That’s a question the world’s most popular search engine might need to ask itself.
As Google reportedly develops plans for a censored search app in China, the International Campaign for Tibet has signed a letter insisting that the tech behemoth scrap the project immediately.
The letter, written by the International Tibet Network and signed by 170 groups worldwide that are working on Tibet, says “There is little doubt that ‘Dragonfly,’” the proposed app, “would have an immense negative impact on the human rights of Chinese citizens, Tibetans, Uyghurs and other nationalities who, like all global citizens, deserve an undivided internet and free access to information.”
According to news reports, Dragonfly would fully adhere to China’s extreme censorship laws, which block access to content disfavored by the country’s authoritarian regime. The app would allegedly remove search results for blacklisted websites and search terms banned by the government, including “Tibet,” “democracy” and the “Dalai Lama.”
The development of the app comes as China ramps up its oppression of ethnic minorities. In Tibet, a historically independent nation that China has occupied for nearly 70 years, severe restrictions have been placed on religious freedom, freedom of speech and freedom to travel. Tibet has been cut off from the outside world, with foreign observers largely denied access to the region while China carries out its human rights abuses. The people of Tibet can be jailed and tortured for flying the Tibetan flag or promoting the Tibetan language. Trapped in this repressive environment, more than 150 Tibetans have self-immolated since 2009.
Meanwhile, China’s brutalization of Uyghur Muslims has reached a level that the Washington Post describes as ethnic cleansing. Echoing some of the worst crimes against humanity of the past century, China’s government has forced as many as 1 million Muslims into modern-day concentration camps, where they are forced to recite pro-government propaganda and renounce their Islamic beliefs.
Yet this is the moment Google has chosen to try to reenter the Chinese market. That fact is even more astonishing when you consider the company’s history. Google previously left China in 2010, saying “we don’t want to engage in political censorship.” In the eight years since, censorship in China has grown far worse.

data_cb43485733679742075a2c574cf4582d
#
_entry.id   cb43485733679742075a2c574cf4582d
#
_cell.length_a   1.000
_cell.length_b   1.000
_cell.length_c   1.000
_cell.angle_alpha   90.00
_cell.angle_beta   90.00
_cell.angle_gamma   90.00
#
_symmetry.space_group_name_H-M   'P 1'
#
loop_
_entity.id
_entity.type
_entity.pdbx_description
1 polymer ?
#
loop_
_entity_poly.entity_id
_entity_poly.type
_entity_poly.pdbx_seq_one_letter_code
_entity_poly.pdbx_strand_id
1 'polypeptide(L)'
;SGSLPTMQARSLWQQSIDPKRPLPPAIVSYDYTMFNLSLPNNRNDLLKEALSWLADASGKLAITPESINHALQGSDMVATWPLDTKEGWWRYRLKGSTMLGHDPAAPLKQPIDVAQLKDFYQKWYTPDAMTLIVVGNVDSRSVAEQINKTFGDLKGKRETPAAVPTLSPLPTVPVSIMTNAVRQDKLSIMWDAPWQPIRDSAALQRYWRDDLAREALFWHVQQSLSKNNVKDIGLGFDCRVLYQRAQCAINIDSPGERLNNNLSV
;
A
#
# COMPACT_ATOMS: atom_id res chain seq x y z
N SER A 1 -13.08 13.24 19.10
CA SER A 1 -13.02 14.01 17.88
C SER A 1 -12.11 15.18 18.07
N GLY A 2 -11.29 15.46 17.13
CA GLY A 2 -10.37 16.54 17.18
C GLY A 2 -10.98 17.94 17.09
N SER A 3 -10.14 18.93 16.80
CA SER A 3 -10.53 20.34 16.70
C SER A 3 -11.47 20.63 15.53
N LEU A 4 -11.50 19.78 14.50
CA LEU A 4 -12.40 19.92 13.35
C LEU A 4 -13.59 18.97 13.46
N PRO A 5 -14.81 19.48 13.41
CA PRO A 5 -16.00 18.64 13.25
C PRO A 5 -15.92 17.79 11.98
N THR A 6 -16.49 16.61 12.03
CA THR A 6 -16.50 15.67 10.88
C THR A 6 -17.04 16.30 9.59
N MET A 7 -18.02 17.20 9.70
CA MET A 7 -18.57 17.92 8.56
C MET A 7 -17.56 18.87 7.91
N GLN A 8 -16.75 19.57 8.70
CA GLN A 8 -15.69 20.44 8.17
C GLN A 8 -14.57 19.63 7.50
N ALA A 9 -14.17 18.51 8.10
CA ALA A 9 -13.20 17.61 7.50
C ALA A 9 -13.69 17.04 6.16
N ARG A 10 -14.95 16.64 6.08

Google is famous for its motto, “don’t be evil.” Tellingly, the company removed “don’t be evil” from its code of conduct earlier this year.
Google was founded 20 years ago by Larry Page and Sergey Brin, the latter of whose family fled the Soviet Union to escape state-sponsored discrimination. Now these two men are part of a project that would help China discriminate against Tibetans and Uyghurs.
Sadly, Google’s development of Dragonfly is part of a trend of Western corporations appeasing the Chinese government over its policies in Tibet. In just the past few months, Mercedes Benz apologized to China for quoting the Dalai Lama in an Instagram post, while Marriott fired an American employee who used a company account to like a pro-Tibet tweet.
These examples show how China uses its economic clout to export its brand of censorship around the globe. Now, Google wants to help China’s leaders impose censorship at home.
The letter from the International Tibet Network—which is addressed to Google CEO Sundar Pichai and copies Page and Brin—says that “Google would not purely be ‘respecting’ national laws if ‘Dragonfly’ launched in China; it would be actively implementing them.”
The dire situation facing Tibetans and Uyghurs should be a cause of urgent concern for the global community. Unfortunately, for greedy businesses like Google, it is just another chance to make money. All of us must continue to speak out against the Chinese government, but we should also direct outrage at any corporation that would enable its censorship, torture and ethnic cleansing.
Ok, Google? Don’t be evil.